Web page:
Amazing new thing #2: On a 27′ boat, not only can you stand up inside like a fully-evolved human, but you can also sit at the dinner table like grownups and have a meal. Our 22 technically had a table, but I think we only ever used it once, since sitting at it made me feel like I was riding in one of those helicopters or police cars outside a Kmart that goes up and down and makes a noise when you put a quarter in it. Sleeping was also drastically improved, since the starboard settee folds out into a double bed that’s actually big enough for two adults.
That said, I didn’t sleep much. I was going over plans and contingency plans in my head, trying to make sure that I knew everything I could know before we crossed the imaginary line into the ocean. I had been reading Eldridge over and over and checking my math against the NOAA tide and current tables in the days leading up to this, and had calculated that if we left at 0600 and averaged 5kts, we would make the Manasquan Inlet at slack water around 1200, when there would be the absolute minimum amount of current. We’ve heard horror story after horror story about inlets, since our home waters are so close to the notorious Barnegat Inlet, and I have what I hope is a healthy fear of any place where the ocean tries to squeeze through a slot of water a hundred yards wide. By all accounts, Manasquan Inlet is much easier to navigate than Barnegat, since it lacks the ridiculous shoaling inside the jetties with a constantly shifting channel, but catching any inlet at full bore or with wind set against the tide can be a mess. The only part of it that you can control is when you run it, and I was doing my best to latch on to that.
Friday, May 9
I got out of bed at 0500 and rechecked the weather reports. The wind predictions hadn’t changed, but the fog was still in. We seriously considered staying, but the forecast for Saturday was worse, with rain and thunderstorms predicted. Sunday was stronger winds from the south, making sailing impossible. Given the success we’d had at finding Horseshoe Cove in the fog, we hauled anchor and crept out of the cove with the engine.
At some point, we crossed some invisible threshold where the waves became swells and the kind of marshy beach smell became a crisp clean actual ocean smell. We would have loved to have seen the point of Sandy Hook fade off our transom and the nearly infinite expanse of ocean ahead of us as we pointed the boat toward Spain and made our way away from the shelter of land…but we couldn’t see a damned thing.
Using mostly Jen’s telephone along with the charts and compass, we turned south and started making our way down. Around a half mile off offshore, we tightened up to 200° or so to follow the coast, well out of the shipping lanes but far enough off the beach that we didn’t have to worry about depth. The fog was eerie, but fascinating. We couldn’t see anything in any direction—just a few hundred yards of ocean all around us. Having only sailed in the bay, we’ve never had to really sail strictly to a compass heading, and I found it frustrating initially. With nothing to look at, there was no indication that you were turning other than the compass itself, and it was tough to both keep a watch and mind the heading. The boat was handling well though, and was very stable in the light swell. We eventually started to work into a rhythm.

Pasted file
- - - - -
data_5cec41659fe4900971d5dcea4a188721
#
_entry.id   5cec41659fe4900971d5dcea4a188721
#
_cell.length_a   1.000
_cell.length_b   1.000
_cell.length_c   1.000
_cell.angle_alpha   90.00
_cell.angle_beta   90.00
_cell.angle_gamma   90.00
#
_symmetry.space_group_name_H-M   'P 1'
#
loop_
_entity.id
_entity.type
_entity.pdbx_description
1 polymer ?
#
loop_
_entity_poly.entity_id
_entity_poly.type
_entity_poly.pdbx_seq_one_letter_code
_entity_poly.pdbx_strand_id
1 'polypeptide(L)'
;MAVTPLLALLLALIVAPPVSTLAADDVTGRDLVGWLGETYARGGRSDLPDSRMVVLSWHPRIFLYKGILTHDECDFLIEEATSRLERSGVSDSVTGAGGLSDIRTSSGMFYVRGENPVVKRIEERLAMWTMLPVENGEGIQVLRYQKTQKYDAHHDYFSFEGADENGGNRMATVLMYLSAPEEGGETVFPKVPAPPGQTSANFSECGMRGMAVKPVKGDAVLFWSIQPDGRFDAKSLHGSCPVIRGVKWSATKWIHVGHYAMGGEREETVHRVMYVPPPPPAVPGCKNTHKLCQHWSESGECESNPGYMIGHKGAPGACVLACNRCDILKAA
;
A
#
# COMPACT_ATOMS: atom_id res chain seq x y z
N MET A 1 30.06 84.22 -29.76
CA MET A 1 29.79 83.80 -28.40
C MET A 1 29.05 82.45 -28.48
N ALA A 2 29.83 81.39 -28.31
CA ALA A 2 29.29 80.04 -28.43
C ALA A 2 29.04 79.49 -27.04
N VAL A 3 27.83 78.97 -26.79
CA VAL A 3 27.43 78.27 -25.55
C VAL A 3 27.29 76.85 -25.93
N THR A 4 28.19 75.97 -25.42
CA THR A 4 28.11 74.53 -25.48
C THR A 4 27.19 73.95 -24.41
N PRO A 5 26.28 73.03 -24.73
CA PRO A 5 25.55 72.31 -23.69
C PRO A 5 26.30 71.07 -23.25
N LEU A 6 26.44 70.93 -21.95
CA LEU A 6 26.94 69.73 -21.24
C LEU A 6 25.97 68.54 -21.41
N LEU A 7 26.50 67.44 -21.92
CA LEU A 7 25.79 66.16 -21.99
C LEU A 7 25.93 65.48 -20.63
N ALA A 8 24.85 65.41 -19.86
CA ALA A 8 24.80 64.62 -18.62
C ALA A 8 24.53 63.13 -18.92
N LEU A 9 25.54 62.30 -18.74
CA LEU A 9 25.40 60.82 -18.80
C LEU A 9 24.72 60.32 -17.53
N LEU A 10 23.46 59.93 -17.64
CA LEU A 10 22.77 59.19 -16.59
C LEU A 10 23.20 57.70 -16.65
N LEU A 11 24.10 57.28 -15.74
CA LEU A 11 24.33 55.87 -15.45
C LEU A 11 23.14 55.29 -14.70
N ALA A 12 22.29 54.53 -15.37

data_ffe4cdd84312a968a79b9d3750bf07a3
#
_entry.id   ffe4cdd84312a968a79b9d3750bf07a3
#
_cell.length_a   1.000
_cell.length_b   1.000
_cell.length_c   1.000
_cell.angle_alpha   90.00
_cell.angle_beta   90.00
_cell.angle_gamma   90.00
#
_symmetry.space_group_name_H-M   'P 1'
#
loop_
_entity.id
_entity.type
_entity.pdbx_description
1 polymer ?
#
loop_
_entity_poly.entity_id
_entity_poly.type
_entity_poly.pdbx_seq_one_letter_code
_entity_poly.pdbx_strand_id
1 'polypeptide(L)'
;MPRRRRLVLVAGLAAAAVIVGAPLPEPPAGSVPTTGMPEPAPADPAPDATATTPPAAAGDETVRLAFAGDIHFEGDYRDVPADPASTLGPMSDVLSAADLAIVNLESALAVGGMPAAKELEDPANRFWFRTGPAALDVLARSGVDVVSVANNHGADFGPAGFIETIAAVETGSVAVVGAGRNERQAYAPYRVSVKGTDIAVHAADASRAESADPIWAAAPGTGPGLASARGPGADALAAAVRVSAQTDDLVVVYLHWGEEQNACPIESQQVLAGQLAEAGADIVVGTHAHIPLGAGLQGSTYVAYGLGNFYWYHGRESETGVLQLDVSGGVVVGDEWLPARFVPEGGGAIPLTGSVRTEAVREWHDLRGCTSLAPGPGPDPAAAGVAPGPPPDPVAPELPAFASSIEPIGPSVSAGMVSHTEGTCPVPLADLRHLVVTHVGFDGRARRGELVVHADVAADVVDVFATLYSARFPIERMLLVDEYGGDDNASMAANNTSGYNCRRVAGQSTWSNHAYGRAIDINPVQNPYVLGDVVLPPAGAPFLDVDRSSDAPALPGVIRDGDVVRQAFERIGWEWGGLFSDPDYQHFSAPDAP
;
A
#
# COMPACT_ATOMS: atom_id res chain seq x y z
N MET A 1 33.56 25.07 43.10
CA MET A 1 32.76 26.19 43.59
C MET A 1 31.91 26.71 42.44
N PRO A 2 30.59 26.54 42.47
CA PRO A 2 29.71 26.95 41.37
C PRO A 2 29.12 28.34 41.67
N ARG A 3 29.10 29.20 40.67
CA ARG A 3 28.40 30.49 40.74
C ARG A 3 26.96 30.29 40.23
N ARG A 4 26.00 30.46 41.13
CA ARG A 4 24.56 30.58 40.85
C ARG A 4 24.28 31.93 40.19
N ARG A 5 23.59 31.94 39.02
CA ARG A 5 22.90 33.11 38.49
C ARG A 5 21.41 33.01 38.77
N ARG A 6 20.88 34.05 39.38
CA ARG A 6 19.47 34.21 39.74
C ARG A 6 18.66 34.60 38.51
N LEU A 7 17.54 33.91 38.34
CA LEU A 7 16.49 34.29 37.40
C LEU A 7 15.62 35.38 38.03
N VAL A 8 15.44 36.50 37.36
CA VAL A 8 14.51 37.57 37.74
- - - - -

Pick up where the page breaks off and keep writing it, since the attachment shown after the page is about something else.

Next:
That rhythm was abruptly disturbed when a horn sounded directly in front of us. Not like one of those canned air horns or the little trumpet horn on a fishing boat. This was the chesty, thunderous horn of a ship, firing off like its team had just won the Stanley Cup, and we couldn’t see it. We attempted to sound our horn in return and it whimpered a sad, barely audible “ha” since it had no air. As we scrambled for the backup horn (which we had, and it worked) I saw a dark shape emerge from the fog. It just looked like a black cube, taking up what seemed like half of the horizon. I couldn’t tell what it was, or, more importantly, where it was going. I squeezed the tiller like I was trying to crush it, literally not knowing which way to turn. I picked up the handheld VHF with my free hand and hailed them in some stupid way—Jen and I were beside ourselves in the moment and neither of us could remember exactly what I said even minutes after it happened, but it was something along the lines of “vessel blowing your horn at a sailboat off of Sandy Hook, this is that sailboat.”
Whatever it was, it worked. The captain responded and identified himself as a dredge, and let us know that he was at all-stop, dead in the water, but that we were headed straight for him. I turned drastically to starboard and told him that we were now heading two-seven-zero, and he confirmed that we were good. He had seen us on radar, but obviously, we couldn’t see him. He also informed us that there were more dredges along the coast working about that distance from shore. I thanked him, and as soon as we got around him we bumped out another mile.